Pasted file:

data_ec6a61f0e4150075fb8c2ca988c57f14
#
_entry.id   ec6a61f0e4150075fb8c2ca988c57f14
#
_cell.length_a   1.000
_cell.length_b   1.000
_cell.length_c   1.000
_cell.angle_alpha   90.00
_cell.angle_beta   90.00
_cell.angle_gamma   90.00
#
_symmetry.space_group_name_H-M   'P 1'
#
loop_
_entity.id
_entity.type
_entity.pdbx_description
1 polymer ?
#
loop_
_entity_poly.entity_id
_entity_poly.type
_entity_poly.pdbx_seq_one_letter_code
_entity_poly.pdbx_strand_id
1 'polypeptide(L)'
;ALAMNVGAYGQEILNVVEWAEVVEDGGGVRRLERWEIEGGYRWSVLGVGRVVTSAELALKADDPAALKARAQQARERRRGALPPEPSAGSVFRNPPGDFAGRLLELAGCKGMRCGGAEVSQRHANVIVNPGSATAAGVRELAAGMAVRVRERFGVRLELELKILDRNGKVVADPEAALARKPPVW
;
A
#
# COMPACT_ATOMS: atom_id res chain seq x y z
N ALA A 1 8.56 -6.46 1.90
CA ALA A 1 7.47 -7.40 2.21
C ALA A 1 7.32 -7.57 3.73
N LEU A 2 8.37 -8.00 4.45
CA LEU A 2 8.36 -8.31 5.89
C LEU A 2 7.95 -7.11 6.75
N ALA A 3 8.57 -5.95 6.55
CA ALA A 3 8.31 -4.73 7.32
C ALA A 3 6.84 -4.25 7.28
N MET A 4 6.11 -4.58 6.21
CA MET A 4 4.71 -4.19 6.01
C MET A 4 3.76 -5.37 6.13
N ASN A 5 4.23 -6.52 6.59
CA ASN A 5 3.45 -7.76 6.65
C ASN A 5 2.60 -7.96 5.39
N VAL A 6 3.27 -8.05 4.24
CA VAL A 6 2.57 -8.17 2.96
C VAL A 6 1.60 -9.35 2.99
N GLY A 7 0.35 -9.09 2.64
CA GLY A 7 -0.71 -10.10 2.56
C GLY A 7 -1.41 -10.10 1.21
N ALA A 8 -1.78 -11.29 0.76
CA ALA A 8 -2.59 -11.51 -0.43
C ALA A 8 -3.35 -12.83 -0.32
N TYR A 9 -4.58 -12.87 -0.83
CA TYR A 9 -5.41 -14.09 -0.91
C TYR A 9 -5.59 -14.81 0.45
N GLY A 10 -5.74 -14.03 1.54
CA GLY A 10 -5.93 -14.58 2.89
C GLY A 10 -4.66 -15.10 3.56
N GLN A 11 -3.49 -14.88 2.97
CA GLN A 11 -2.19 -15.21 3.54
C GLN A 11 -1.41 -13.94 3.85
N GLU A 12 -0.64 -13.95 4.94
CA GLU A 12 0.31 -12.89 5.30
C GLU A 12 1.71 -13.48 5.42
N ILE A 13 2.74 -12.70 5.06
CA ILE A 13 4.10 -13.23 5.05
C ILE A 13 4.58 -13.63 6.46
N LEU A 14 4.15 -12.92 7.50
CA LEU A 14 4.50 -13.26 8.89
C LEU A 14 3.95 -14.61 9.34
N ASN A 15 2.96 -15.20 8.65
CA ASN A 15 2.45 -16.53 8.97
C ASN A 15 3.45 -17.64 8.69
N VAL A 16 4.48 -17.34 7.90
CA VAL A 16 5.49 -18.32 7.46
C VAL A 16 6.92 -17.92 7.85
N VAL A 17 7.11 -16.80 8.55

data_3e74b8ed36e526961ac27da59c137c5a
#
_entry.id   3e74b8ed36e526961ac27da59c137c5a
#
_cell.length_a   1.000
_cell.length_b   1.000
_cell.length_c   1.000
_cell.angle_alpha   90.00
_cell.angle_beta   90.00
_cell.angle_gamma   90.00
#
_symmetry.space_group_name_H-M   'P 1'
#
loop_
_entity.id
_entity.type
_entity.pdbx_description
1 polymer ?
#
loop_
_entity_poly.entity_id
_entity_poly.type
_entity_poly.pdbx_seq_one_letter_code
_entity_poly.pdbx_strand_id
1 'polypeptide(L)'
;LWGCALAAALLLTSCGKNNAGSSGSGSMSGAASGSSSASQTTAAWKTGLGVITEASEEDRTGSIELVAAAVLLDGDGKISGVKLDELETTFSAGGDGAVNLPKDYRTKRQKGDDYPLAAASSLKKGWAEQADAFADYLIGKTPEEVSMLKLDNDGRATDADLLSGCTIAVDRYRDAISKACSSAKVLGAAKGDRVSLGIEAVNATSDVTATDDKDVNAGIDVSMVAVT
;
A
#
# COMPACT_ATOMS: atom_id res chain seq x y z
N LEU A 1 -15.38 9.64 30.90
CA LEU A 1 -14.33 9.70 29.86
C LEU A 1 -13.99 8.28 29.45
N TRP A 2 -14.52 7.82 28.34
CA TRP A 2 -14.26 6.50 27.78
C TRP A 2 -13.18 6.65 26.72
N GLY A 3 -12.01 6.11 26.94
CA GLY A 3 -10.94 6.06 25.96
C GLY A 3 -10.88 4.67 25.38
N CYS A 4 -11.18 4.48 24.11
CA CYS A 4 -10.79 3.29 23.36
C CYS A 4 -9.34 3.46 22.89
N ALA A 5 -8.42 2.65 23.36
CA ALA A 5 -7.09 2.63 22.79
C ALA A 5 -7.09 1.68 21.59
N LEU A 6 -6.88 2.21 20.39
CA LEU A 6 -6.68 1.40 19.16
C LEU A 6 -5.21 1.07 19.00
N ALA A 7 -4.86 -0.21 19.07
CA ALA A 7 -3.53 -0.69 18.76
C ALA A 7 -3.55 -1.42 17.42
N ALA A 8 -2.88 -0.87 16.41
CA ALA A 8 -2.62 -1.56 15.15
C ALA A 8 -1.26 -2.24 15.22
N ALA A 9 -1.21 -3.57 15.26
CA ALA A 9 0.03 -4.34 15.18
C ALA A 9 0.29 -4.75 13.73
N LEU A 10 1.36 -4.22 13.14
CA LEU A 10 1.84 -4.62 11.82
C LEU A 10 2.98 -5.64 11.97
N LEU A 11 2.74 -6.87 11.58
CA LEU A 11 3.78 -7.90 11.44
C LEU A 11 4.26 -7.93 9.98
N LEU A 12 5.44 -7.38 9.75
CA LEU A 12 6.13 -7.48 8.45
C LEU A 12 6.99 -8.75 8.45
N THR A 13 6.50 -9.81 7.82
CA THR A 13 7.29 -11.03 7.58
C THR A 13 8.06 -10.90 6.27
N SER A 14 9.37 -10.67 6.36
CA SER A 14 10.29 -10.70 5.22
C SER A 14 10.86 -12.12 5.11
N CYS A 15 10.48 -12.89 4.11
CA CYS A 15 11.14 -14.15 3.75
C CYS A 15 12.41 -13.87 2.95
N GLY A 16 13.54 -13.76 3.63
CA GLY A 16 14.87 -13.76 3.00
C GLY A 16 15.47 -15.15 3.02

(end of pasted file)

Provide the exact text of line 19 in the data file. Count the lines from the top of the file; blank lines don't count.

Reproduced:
#